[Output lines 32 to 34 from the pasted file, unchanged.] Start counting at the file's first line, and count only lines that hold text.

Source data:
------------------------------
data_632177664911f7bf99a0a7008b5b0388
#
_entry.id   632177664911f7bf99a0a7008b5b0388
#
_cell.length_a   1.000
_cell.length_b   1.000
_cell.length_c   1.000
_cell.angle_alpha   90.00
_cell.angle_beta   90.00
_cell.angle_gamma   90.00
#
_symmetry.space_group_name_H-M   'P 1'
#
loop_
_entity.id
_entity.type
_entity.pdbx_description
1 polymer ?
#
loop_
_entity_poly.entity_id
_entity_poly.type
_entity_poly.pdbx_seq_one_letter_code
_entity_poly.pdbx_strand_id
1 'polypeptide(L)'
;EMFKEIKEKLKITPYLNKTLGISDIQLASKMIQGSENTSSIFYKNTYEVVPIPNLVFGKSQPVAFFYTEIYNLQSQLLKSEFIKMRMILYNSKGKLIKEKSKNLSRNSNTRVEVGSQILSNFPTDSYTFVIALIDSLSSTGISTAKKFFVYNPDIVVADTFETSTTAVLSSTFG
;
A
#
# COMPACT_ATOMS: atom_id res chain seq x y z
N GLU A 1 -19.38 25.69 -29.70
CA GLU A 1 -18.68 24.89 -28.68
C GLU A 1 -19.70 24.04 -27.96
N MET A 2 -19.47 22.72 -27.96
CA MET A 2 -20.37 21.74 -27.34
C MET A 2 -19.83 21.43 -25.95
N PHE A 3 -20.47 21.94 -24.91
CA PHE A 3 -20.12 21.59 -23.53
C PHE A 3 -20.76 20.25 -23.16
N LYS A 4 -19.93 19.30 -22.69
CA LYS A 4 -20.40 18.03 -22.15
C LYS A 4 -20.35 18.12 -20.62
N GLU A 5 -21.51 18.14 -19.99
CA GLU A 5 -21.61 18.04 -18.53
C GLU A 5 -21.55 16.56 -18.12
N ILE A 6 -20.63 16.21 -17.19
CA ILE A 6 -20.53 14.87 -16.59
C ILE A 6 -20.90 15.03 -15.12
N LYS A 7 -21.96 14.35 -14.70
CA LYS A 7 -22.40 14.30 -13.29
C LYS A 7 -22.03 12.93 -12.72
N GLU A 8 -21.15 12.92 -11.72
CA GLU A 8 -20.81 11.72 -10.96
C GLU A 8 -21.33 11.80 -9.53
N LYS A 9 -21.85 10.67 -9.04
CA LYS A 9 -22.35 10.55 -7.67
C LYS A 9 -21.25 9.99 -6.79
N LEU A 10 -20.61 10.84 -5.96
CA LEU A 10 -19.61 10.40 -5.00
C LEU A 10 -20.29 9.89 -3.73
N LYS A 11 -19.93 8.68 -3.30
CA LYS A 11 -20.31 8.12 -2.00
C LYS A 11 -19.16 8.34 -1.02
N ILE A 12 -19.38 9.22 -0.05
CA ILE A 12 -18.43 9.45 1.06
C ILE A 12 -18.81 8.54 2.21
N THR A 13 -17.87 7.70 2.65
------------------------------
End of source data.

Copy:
CA GLU A 1 -18.68 24.89 -28.68
C GLU A 1 -19.70 24.04 -27.96
N MET A 2 -19.47 22.72 -27.96